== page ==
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ORIGINAL ARTICLE
Year : 2016  |  Volume : 6  |  Issue : 2  |  Page : 39-46

Self-reported study habits for enhancing medical students' performance in the National Medical Unified Examination


1 Department of Internal Medicine, Syrian Private University, Damascus, Syrian Arab Republic; Department of Internal Medicine, University of Kentucky, Lexington, Kentucky, USA
2 Department of Internal Medicine, Damascus University, Damascus, Syrian Arab Republic
3 Department of Internal Medicine, University of Kentucky, Lexington, Kentucky, USA; Department of Internal Medicine, Damascus University, Damascus, Syrian Arab Republic
4 Department of Internal Medicine, Syrian Private University, Damascus, Syrian Arab Republic

Correspondence Address:
Amr Idris
Faculty of Medicine, Syrian private University, P.O. Box 36822, Damascus, Syrian Arab Republic

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Source of Support: None, Conflict of Interest: None


DOI: 10.4103/2231-0770.179553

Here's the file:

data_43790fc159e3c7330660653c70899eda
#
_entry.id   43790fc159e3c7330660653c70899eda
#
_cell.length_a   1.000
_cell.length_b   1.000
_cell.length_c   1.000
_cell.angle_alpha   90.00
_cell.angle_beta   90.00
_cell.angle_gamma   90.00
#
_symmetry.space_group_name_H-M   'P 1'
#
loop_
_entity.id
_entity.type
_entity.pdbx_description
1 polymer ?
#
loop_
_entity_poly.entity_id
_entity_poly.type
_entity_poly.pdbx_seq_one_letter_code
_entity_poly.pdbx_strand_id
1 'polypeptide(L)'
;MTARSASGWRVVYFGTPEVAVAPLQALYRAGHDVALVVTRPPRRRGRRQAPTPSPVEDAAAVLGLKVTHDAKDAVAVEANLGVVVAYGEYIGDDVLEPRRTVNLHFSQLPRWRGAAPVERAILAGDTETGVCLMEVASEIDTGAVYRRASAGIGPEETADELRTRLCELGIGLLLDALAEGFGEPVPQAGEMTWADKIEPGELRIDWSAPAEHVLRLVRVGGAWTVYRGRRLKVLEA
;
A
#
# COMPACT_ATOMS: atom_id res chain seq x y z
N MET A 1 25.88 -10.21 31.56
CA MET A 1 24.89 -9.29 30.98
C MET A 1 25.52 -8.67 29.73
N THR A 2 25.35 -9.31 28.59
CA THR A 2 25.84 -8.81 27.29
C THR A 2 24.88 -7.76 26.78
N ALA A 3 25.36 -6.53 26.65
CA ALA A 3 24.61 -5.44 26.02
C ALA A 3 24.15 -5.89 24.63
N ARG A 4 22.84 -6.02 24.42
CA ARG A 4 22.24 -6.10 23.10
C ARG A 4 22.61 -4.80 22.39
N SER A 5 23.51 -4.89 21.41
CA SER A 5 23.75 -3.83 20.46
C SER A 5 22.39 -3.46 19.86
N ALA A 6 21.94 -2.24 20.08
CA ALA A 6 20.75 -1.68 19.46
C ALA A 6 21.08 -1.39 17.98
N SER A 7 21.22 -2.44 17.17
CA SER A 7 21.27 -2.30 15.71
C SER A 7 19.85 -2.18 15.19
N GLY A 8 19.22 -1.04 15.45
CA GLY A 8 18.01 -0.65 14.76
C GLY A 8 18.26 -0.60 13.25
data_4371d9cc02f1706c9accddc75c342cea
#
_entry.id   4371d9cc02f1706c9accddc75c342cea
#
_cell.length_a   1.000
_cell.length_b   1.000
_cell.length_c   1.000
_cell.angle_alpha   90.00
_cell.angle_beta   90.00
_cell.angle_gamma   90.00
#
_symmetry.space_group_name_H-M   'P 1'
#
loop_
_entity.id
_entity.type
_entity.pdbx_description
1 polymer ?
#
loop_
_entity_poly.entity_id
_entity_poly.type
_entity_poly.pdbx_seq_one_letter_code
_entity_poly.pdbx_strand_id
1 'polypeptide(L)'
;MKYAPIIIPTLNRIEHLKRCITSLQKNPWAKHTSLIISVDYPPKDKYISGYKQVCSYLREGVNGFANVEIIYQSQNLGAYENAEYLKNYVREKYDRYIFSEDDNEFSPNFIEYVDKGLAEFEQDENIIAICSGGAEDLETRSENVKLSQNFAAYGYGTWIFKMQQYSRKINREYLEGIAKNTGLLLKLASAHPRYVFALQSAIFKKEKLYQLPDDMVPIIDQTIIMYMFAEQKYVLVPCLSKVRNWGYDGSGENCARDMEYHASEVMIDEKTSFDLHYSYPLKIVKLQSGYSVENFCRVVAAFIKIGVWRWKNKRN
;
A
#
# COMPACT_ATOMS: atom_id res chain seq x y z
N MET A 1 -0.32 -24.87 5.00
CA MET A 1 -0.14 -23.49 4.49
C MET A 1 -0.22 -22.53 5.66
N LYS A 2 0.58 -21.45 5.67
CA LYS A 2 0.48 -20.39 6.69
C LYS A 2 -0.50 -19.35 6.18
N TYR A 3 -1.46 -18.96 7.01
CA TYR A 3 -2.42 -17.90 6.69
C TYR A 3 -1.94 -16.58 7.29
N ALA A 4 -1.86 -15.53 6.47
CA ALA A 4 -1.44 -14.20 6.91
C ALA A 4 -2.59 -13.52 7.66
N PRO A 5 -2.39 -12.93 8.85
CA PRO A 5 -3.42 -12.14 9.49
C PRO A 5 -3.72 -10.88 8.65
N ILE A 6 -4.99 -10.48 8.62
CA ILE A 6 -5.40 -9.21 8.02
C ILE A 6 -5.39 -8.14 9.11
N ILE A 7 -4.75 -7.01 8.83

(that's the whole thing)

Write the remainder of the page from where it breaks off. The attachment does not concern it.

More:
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Background: The National Medical Unified Examination (NMUE) is currently required for graduation, joining postgraduate medical training, and practicing medicine in Syria. Objective: To investigate self-reported study habits that correlate with high performance on the NMUE. Methods: First through 3rd year residents at the three main hospitals in Damascus, Syria, were asked to complete a retrospective cross-sectional survey investigating their study habits and previous scores. Results: Significantly higher score was associated with >15 study h/day and allocating 1–40% of study time for practicing questions. Mean NMUE score was not significantly different in relation to preparation months for examination or for those who reported spending all their time studying alone compared with spending any amount of time in a group setting. Scores of 231–240 on the Syrian scientific high school exam correlated with significantly higher NMUE performance compared with fewer scores, except scores of 221–230. For every 10 point increase in medical school cumulative grades, the NMUE score increased 3.6 (95% confidence interval 2.5–4.8). Conclusion: The NMUE score was significantly affected by hours spent studying per day, number of practice questions completed, percentage of study time allocated for doing questions, Syrian scientific high school exam scores, and the cumulative medical school class grades. It was not significantly affected by preparation months or studying in a group setting. More studies are needed to further describe and investigate the factors that might affect performance in the NMUE.


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